“When I first met Liz (Belliveau), she had been in business for about six months,” Martin said. “Liz had a passion to integrate a number of services under one umbrella. So our first meeting revealed her passion to me, and we discussed various strategies that might work to bring together counseling and holistic type services.”
Martin added, “One of the most important characteristics of a successful entrepreneur is burning passion. A person must be passionate about their adventure if they expect to have the energy to navigate through the complex maze of starting and running a business. While you can certainly ‘learn’ the basics of running a business, you will inevitably run into situations that will require you to have a passion to succeed.
“The second characteristic would be experience. I would have to say that the passion trumps experience, but having the both will help the most. Finding a good advisor and/or mentor is pretty critical as well, especially one that has walked the walk,” he said.
Being a one-stop wellness center was a critical factor for many of the new staff members at Enlightened Interventions.
Walter Iwanicki was a kripalu-trained yoga instructor in Worcester when he answered an online ad seven months ago for a new health and wellness center on Union Street. Iwanicki said that type of facility which centered on the whole person was very appealing to him.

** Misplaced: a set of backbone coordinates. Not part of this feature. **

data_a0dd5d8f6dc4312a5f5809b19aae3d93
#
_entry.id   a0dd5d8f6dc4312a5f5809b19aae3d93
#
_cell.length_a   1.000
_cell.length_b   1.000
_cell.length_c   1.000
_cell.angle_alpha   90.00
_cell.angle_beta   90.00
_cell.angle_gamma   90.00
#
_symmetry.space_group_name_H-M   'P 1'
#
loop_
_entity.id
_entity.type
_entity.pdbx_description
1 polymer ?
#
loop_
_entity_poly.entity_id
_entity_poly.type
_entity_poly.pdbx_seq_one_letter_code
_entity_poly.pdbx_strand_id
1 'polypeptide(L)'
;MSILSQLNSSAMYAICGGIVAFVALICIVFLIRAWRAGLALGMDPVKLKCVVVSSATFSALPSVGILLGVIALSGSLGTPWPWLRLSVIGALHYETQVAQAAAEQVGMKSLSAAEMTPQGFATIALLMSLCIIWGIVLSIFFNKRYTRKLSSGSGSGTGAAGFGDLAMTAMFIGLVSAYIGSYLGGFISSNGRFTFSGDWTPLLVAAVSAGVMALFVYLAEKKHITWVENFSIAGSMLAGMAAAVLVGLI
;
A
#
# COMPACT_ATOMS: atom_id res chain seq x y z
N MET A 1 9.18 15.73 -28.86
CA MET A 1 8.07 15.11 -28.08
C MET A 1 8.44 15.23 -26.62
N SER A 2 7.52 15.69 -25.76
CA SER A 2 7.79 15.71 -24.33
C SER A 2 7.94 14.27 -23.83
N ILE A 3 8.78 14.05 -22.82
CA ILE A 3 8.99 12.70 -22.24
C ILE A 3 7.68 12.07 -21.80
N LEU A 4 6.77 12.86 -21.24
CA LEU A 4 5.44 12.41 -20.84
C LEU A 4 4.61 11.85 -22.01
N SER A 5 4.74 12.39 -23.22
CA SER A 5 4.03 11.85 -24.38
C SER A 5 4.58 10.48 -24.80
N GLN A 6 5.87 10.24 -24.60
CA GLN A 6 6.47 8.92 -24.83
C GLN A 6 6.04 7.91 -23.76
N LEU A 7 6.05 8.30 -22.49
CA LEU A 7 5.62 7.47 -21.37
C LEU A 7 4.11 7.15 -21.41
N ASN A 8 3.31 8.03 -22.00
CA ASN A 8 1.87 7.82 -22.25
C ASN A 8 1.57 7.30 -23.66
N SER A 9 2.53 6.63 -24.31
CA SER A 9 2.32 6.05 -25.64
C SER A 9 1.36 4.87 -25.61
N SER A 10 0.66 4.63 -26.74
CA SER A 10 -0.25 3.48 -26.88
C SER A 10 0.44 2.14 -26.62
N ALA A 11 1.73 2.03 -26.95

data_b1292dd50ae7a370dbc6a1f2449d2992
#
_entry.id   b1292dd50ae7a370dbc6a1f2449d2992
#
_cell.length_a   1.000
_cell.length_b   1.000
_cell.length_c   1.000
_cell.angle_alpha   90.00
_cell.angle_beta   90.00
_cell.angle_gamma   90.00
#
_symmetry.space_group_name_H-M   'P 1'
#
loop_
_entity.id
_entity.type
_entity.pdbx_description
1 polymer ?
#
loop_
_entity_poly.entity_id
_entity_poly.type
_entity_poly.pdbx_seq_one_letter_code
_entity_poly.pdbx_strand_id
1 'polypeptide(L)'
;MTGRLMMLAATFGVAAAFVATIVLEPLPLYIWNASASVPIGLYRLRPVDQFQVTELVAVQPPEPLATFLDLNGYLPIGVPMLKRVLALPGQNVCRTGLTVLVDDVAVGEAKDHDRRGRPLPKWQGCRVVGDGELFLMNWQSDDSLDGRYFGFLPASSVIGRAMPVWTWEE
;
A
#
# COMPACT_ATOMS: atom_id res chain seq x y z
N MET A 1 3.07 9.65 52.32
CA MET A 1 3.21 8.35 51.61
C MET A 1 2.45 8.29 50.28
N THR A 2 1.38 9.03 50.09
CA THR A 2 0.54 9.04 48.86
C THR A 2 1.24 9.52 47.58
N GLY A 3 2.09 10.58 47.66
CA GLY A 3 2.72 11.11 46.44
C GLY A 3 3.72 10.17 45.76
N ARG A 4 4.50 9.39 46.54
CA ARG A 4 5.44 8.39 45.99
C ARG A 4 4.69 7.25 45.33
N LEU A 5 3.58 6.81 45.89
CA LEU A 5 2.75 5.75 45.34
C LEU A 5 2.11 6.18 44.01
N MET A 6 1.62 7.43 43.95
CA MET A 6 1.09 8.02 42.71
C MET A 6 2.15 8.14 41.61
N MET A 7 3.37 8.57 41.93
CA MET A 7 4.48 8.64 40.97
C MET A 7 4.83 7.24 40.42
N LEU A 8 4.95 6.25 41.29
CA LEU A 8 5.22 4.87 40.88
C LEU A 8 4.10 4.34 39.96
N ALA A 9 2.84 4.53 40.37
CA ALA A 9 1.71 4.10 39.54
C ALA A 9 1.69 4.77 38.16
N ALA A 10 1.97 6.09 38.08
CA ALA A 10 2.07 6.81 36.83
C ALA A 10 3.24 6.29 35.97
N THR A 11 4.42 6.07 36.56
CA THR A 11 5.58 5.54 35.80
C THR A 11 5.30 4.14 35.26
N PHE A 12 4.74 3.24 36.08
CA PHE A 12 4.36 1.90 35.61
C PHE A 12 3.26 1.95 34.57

“And Liz’s vision was all-encompassing. She pushed the envelope in reaching out to those who have undergone trauma while encompassing the whole spectrum of holistic wellness for everyone. It’s really a one-stop shop and an amazing concept.”
He said kripalu yoga teaches one to be compassionate with yourself and with others. “It starts with body acceptance and non-judgmental thinking, then expands to include connections with the mind and spirit. And it is not about postures and positions. Rather it focuses on the mindfulness of the interconnectedness of our total experiences. Being attuned to these rhythms can lead to a natural healing process of mind and body. And the first class is always free.”